“Are you a Jewish professional who offers a skill, product or service to the Jewish world at large, but wish you had a more direct way of reaching today’s ‘Unaffiliated’ who are searching for you?” asks My Personal Judaism, a self-described proprietary online platform that “eliminates barriers to Jewish participation by bringing Jewish Professionals and Jewish seekers together in a game-changing, go-to-resource for next-generation ‘Judaism on Demand.'”
Boy, howdy, there is a lot to unpack there, isn’t there?
Number one: Anytime you say something is a “game-changer,” it isn’t. You don’t get to decide if your yet-to-launch product is of value to your target audience. Sorry. Thanks for coming.
Number two: Is there a demand for this? Google’s actual game-changing and proprietary online platform finds pretty much anything on the internet. The cost associated with joining this platform seems pretty high for an innovative independent Jewish professional (read: not fully employed by a Jewish communal institution) when for far less than the “best deal” of a $720 per year membership, you could host a dynamic website and pay for well-targeted Google AdWords.
And are there those at the edges of the Jewish community who want a differentiated website with people paying to pitch them services? I don’t have specific data on that question, but if we extrapolate from any recent studies by the big names in Jewish community studies, it’s pretty clear that proudly Jewish and independent younger families will not be logging on to this kind of site. They will ask their parents, friends who went into professional Jewish life or just figure it out themselves. Hopefully not for a bris, but I digress.
Number three: This product offering doesn’t address the problem it says it addresses.
There will be times when unaffiliated Jews need support from educated Jewish professionals, and those professionals need work. As set up today the target audience for this site is not “consumers” but rather professionals looking for work. This is fine, however unneeded a novel solution might be in today’s digital marketing space.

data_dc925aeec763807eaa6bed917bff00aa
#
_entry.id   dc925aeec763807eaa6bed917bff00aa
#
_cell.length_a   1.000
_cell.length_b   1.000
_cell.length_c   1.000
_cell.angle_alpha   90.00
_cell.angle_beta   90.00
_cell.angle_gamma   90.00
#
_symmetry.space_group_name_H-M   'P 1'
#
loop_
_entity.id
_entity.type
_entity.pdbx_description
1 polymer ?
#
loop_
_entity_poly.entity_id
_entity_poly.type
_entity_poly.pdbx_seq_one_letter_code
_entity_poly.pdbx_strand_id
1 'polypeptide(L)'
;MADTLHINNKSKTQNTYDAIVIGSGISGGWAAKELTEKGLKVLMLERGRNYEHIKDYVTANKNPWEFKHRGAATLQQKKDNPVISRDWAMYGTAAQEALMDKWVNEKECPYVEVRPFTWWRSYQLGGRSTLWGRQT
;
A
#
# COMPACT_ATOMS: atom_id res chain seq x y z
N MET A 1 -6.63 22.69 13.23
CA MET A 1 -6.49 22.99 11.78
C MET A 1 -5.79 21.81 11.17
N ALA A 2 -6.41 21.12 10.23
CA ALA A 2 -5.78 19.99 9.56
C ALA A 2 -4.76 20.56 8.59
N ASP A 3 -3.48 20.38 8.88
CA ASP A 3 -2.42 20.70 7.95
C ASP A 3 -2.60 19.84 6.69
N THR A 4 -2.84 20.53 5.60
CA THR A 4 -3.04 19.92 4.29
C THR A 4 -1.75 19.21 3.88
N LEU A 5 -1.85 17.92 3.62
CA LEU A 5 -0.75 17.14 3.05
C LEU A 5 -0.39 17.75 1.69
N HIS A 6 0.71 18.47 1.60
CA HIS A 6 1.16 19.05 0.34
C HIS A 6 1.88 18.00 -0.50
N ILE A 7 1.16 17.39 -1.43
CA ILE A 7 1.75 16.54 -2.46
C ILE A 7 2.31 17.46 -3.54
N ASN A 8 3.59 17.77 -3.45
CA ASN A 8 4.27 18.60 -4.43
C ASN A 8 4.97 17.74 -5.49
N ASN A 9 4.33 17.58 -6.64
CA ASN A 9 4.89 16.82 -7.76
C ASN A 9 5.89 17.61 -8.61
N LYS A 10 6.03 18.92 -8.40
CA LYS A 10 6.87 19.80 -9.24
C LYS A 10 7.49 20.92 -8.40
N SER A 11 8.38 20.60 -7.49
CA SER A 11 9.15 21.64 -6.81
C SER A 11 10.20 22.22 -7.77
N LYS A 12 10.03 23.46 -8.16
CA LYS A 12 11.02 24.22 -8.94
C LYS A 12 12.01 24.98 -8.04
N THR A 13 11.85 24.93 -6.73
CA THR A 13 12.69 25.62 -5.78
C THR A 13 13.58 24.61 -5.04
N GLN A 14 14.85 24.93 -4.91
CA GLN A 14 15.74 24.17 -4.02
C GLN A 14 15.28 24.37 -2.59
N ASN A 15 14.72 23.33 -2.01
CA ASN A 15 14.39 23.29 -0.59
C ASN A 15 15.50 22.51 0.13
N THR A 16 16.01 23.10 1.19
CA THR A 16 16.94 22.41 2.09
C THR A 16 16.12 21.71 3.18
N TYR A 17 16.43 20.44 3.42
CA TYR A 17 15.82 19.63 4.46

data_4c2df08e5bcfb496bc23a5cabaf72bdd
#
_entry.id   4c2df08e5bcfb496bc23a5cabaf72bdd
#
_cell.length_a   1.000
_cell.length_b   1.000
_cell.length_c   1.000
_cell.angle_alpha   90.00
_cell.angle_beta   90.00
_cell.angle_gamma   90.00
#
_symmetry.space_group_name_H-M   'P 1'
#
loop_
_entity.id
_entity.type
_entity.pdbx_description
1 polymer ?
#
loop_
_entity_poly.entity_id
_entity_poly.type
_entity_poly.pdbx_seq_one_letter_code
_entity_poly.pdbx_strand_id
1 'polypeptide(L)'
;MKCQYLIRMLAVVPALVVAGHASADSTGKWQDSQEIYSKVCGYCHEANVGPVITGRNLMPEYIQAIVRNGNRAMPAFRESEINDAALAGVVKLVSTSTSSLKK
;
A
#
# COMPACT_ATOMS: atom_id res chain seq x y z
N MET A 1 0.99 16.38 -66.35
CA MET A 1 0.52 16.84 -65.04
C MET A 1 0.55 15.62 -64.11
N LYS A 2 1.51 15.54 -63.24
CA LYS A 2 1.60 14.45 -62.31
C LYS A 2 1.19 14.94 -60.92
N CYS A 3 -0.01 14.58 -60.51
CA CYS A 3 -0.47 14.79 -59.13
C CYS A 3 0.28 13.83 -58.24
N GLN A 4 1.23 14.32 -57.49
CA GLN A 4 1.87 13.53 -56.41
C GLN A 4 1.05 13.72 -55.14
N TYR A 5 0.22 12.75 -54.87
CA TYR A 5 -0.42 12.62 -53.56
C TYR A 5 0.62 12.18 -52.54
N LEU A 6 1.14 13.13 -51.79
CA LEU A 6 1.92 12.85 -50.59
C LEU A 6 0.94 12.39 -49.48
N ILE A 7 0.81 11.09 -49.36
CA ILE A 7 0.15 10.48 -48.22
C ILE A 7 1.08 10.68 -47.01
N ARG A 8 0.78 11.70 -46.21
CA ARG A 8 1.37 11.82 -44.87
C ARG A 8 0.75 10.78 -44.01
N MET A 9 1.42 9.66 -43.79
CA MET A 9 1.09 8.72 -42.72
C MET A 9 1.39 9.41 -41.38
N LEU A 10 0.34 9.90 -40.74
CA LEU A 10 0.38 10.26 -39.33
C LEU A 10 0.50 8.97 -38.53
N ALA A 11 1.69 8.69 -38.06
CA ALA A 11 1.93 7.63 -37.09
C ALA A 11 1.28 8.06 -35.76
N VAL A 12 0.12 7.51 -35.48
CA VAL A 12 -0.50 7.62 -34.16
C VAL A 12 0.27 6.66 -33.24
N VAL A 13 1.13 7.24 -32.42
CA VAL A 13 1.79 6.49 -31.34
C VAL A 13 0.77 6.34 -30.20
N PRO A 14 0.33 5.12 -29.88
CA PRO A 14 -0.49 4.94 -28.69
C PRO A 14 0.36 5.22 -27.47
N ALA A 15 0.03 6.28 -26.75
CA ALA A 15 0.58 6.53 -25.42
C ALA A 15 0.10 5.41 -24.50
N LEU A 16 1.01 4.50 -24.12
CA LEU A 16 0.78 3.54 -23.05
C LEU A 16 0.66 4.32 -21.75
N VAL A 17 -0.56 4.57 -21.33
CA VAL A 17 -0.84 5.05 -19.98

However, My Personal Judaism purports to remove the stumbling blocks to Jewish engagement for the growing population of Jews “no longer content to sit … and listen to a leader who is not speaking their language.” But the site provides on-demand Jewish services, which is very different than Jewish engagement.
Cantor Debi Ballard, one of the site’s founders, writes that “today, people are seeking more on-demand experiences,” which is completely true. But the assumption that this kind of immediacy facilitates a spiritual connection to tradition rings hollow. I’m not going to say that someone who calls a mohel he meets on the day of his first born’s bris cannot have a deep and meaningful Jewish experience because that is what happened for me.
But that is, I believe, the exception to the rule. Predicated on a commitment to communal practice and shared belief of some kind, Jewish tradition and communal life take work. When you pay-to-play, which this site says is the defining trend of our day, you experience your tradition passively; you pay for access to a feeling, not tradition.
It’s almost as if they could change their pitch to say that with our website, you too can have that warm fuzzy feeling with no work – just pick from our selection of people who did the work, and they will do the work for you.
I wish these folks and anyone seeking the support of a Jewish professional who stumbles onto this site the best. Really. For what it’s worth, I found my mohel by calling my rabbi.
Contributor Note: When inspired, I’ll review your Jewish Start-Up. Likely, I won’t be nice to you. But if you’re feeling particularly brave or arrogant (you are a “founder” after all), send me a pitch.